ZOMBIES are coming to Brisbane and they’ll be welcomed with gleeful grins and machineguns.
Both the walking dead and the bullets in this situation are intangible, however, and part of a growing number of virtual-reality entertainment centres popping up around Australia.
Brisbane’s first dedicated VR entertainment venue, due to launch in inner-city Newstead in October, will be the second Australian offering from local firm Zero Latency, and chief executive Tim Ruse says it will feature fresh zombies, as much as that is possible.
The company will use Brisbane’s new VR hub to debut a new version of its popular Zombie Outbreak game, but Ruse says there’ll be plenty of opportunities to virtually explore new worlds without horror, too.
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“In one game you and a group of space marines land on a space station and find out what happened to the crew,” he explains.
“Or there’s more of a co-operative title where you can be transported to an ethereal world that is quite beautiful and you have to work together to explore it.”
Zero Latency develops the virtual-reality titles in-house, just as the team created their own free-roaming VR kits.
Players suit up with an Alienware computer in a backpack, an OSVR HDK2 headset and a Razer headset. Despite the masks, players talk directly to their friends, who appear as characters within the games.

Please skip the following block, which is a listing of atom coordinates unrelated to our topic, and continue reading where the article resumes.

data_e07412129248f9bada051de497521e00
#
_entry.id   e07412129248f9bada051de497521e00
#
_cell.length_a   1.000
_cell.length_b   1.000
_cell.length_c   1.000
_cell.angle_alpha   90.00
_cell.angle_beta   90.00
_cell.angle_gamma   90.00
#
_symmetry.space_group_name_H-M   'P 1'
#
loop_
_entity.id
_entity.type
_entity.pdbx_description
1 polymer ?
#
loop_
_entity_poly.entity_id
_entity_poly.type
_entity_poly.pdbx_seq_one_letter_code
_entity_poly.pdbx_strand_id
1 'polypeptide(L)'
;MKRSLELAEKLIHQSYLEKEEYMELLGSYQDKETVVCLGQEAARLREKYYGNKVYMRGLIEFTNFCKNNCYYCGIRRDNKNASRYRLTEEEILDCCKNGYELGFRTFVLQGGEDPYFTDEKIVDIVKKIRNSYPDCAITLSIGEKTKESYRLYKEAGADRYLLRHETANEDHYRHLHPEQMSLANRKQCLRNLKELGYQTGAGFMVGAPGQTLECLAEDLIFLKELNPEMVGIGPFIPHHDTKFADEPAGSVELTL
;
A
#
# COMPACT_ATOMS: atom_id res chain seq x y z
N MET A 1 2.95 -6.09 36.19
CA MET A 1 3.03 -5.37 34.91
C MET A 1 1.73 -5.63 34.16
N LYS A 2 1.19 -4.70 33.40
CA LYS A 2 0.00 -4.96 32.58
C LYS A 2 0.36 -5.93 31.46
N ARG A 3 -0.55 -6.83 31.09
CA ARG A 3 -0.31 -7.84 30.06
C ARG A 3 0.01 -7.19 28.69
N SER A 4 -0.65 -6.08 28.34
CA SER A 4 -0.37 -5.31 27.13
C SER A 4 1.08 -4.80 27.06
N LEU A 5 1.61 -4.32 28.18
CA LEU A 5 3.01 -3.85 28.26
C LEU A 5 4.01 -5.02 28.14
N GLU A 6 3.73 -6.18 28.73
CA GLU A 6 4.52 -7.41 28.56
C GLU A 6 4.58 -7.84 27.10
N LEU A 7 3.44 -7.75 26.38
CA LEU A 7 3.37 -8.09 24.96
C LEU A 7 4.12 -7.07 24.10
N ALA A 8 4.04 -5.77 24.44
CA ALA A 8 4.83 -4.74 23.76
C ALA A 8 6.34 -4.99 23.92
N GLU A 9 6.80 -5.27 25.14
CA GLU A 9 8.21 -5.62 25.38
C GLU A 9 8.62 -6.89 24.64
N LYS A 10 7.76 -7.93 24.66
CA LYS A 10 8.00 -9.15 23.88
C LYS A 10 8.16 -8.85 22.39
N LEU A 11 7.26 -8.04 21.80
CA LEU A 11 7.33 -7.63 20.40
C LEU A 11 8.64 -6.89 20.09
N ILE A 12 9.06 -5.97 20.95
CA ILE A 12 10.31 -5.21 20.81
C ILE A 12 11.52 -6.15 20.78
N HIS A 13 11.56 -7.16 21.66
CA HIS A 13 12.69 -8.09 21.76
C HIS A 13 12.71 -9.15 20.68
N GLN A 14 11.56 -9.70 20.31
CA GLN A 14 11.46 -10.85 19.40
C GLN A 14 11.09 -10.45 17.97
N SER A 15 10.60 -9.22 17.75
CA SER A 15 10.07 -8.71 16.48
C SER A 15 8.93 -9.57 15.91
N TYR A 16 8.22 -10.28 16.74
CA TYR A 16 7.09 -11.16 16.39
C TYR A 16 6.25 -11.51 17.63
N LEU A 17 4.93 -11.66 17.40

The Brisbane-based VR adventures take place in an open space — a 400m warehouse split in two — and players have been known to “walk over 1.5km during a 45-minute experience”.
Ruse says the pick-up-and-play nature of the free-roaming virtual reality games mean players don’t need gaming experience, opening the technology to new audiences.
“What was initially for virtual-reality enthusiasts or gamers has crossed over into the mainstream,” he says.
“You walk into a tracked space like it’s real life, have these epic adventures with your friends, and then you go to the pub and talk about it.
“Our actual demographics are mainly 25 to 40 years old … but we have more people coming from all walks of life who want to try something different.”
One 50-something mother took her child to the North Melbourne venue for a birthday party recently, he says, and booked her friends in for a future visit the same day.
Brisbane’s venue will also allow eight people to play a game simultaneously across the entire 400m area.
But Zero Latency’s virtual-reality ambitions stretch further than only Australia.
The Melbourne-based company, founded in 2013, has its technology in nine locations today — including Tokyo, Madrid and Boston — but plans to expand to 20 venues by the end of the year, and into 100 by 2020.
The company has growing competition, of course, with games bars in other states also offering public virtual-reality adventures, including Spawn Point Bar in Sydney, Bar VR in Perth and Canberra’s Reload Bar & Games.
Ruse says he hopes the virtual-reality hangouts help the technology find a wider audience that may have otherwise been put off by the high-cost of advanced home systems.
“Awareness is growing,” he says, “(but virtual reality) still has to find a killer app in the home space. Spending thousands of dollars and clearing your lounge room to experience it is too hard. This is a really important step in achieving its potential.”